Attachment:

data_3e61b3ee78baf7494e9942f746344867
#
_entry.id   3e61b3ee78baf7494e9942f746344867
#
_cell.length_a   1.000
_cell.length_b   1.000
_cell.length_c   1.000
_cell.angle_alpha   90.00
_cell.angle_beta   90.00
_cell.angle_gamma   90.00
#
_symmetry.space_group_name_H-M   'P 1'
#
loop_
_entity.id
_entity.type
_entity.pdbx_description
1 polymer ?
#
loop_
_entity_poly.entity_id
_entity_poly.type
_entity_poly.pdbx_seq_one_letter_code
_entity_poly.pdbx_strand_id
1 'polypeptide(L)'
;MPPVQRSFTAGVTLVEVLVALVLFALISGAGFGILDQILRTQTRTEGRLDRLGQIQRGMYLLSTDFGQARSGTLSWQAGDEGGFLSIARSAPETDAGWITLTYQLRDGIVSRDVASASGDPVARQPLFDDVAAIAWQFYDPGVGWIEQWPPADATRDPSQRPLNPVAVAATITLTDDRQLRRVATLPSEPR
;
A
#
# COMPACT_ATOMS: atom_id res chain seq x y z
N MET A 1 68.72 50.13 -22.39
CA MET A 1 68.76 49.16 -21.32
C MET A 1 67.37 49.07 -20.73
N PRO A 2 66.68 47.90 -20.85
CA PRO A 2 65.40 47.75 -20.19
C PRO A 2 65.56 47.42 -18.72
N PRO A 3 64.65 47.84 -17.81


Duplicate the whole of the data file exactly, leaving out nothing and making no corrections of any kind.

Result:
data_3e61b3ee78baf7494e9942f746344867
#
_entry.id   3e61b3ee78baf7494e9942f746344867
#
_cell.length_a   1.000
_cell.length_b   1.000
_cell.length_c   1.000
_cell.angle_alpha   90.00
_cell.angle_beta   90.00
_cell.angle_gamma   90.00
#
_symmetry.space_group_name_H-M   'P 1'
#
loop_
_entity.id
_entity.type
_entity.pdbx_description
1 polymer ?
#
loop_
_entity_poly.entity_id
_entity_poly.type
_entity_poly.pdbx_seq_one_letter_code
_entity_poly.pdbx_strand_id
1 'polypeptide(L)'
;MPPVQRSFTAGVTLVEVLVALVLFALISGAGFGILDQILRTQTRTEGRLDRLGQIQRGMYLLSTDFGQARSGTLSWQAGDEGGFLSIARSAPETDAGWITLTYQLRDGIVSRDVASASGDPVARQPLFDDVAAIAWQFYDPGVGWIEQWPPADATRDPSQRPLNPVAVAATITLTDDRQLRRVATLPSEPR
;
A
#
# COMPACT_ATOMS: atom_id res chain seq x y z
N MET A 1 68.72 50.13 -22.39
CA MET A 1 68.76 49.16 -21.32
C MET A 1 67.37 49.07 -20.73
N PRO A 2 66.68 47.90 -20.85
CA PRO A 2 65.40 47.75 -20.19
C PRO A 2 65.56 47.42 -18.72
N PRO A 3 64.65 47.84 -17.81